“They need to be socializing around other kids. We made the best of it and here we are,” Oster said.
As the first day of school concluded, Montclair High School junior Coleman Walton said it “wasn’t really anything different.” A French teacher’s room downstairs had flooded, so class was moved to the third floor, he said.
“It was nice getting back to school, a nice relaxed day getting back in the flow of everything," he said.
Lillian Platte, another junior, said it “feels weird” to have left the school building as a freshman and returned as a junior. She didn’t have a favorite teacher picked out yet, but said her chorus teacher, Boyce Ennis “is really sweet and I really love him.”
Veronica Pariaszewska, a senior, was waiting for an NJ Transit bus with her sister, Jowita Pariaszewska, a freshman, as the school day let out. Veronica Pariaszewska said some of the rooms in the main building were closed for construction, but that all of the corridors were dry.
"There are a lot of [new people] and it was nice to see everyone and all of our friends,” she said.
For senior Leo Powers, returning to the school was “very different, but it's nice to walk around the school and, like, know a little more than everybody else.” He noticed some air conditioners that didn’t seem to be working: “It's just hot. But that's to be expected."
In a press release issued after the day closed out, Ponds said the district staff had “worked tirelessly to get to this moment,” including after the flooding from Ida. He said he traveled to school buildings and saw “everyone following [coronavirus safety] protocol and excited to engage in teaching and learning.” Administrators, board of education members and community members including police and firefighters greeted students as they returned, he said.
Felice Harrison-Crawford, the district’s assistant superintendent of operations and school support, had visited Nishuane and Hillside Elementary Schools, the release said. In it, she described seeing “wonderful, colorful signs greeting our families” at both schools.
"Today was a day we have been looking forward to for so long,” Edgemont Principal Briony Carr-Clemente said in the release. “My heart is full of joy seeing our families drop off their children at our door. It is so gratifying to walk the halls and see our teachers doing what they love to do. All of our classrooms were buzzing with excitement. I have so much gratitude for every team, at every level at MPS who made this possible.”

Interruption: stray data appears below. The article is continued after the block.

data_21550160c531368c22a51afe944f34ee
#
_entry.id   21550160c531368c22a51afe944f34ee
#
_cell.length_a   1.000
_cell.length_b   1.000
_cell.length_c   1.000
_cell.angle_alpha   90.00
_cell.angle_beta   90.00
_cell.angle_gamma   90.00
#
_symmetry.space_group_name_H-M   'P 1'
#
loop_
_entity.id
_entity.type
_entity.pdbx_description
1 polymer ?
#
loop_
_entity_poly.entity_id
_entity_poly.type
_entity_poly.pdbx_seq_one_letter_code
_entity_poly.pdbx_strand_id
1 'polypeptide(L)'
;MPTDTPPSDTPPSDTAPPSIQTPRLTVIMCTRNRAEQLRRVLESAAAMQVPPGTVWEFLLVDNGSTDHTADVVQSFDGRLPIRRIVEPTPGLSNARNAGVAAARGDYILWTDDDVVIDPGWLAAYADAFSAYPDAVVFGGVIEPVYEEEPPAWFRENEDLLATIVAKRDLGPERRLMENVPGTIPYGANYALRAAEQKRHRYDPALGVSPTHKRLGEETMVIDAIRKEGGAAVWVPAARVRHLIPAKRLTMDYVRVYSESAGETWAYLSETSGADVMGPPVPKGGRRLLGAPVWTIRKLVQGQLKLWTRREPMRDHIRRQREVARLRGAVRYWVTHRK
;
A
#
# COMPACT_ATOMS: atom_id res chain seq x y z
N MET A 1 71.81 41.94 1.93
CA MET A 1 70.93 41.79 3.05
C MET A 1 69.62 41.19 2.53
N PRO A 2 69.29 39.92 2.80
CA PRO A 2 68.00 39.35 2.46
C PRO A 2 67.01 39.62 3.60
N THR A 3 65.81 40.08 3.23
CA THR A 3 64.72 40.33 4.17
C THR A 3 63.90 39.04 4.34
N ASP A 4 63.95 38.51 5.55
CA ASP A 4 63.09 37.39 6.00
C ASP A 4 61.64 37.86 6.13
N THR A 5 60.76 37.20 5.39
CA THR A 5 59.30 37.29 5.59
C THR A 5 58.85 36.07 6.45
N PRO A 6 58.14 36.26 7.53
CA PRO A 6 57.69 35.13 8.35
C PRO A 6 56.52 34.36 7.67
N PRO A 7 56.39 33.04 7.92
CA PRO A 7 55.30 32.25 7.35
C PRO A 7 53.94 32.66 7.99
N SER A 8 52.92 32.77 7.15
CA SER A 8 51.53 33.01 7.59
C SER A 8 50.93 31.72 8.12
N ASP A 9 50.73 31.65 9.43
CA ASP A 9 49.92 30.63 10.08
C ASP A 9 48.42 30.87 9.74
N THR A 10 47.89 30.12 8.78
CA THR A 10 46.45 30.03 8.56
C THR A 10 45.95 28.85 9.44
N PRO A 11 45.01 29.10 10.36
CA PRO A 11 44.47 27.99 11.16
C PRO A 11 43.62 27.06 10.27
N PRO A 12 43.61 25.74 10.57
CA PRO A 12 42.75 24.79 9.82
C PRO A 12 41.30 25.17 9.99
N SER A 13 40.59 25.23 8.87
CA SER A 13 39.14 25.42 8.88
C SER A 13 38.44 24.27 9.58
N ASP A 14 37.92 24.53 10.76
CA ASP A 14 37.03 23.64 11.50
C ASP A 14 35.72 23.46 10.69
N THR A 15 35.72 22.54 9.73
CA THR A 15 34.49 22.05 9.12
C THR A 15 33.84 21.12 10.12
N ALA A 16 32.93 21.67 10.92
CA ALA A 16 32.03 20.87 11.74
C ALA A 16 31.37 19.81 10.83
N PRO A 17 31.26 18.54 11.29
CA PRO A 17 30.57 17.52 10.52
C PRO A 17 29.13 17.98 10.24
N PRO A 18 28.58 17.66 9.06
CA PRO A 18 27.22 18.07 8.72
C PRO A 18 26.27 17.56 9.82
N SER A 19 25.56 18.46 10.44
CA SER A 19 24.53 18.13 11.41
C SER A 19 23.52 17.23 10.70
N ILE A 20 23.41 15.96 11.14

Ponds said the district is continuing to work on issues of registration, transportation and technology amid the return.
Montclair schools, according to district reports released to Montclair Local in August in response to a public records request, are seeing their lowest overall enrollment in 22 years. Kindergarten enrollment, though, had bounced back considerably by that point, compared to another enrollment report released to Montclair Local in July.
“It’s my belief that some parents are enrolling later than usual this year, as they are still trying to determine the best plan for their children and family, due to COVID,” Harrison-Crawford previously told Montclair Local.
This year, school staff will be required to be vaccinated or submit to frequent coronavirus tests by Oct. 18, under an order from Gov. Phil Murphy. The district hasn’t yet addressed questions in emails from Montclair Local about the implementation of those plans, including whether the district would fund testing for staff members who choose to remain unvaccinated. No such requirement exists for K-12 students, and only children over age 12 are currently eligible for vaccination.
But Ponds said in the press release Thursday the district, in partnership with Robert Wood Johnson Barnabas Health, would hold a vaccination clinic for students, family members and community members from 3 to 6 p.m. on Sept. 17 at the George Inness Annex Atrium of Montclair High School.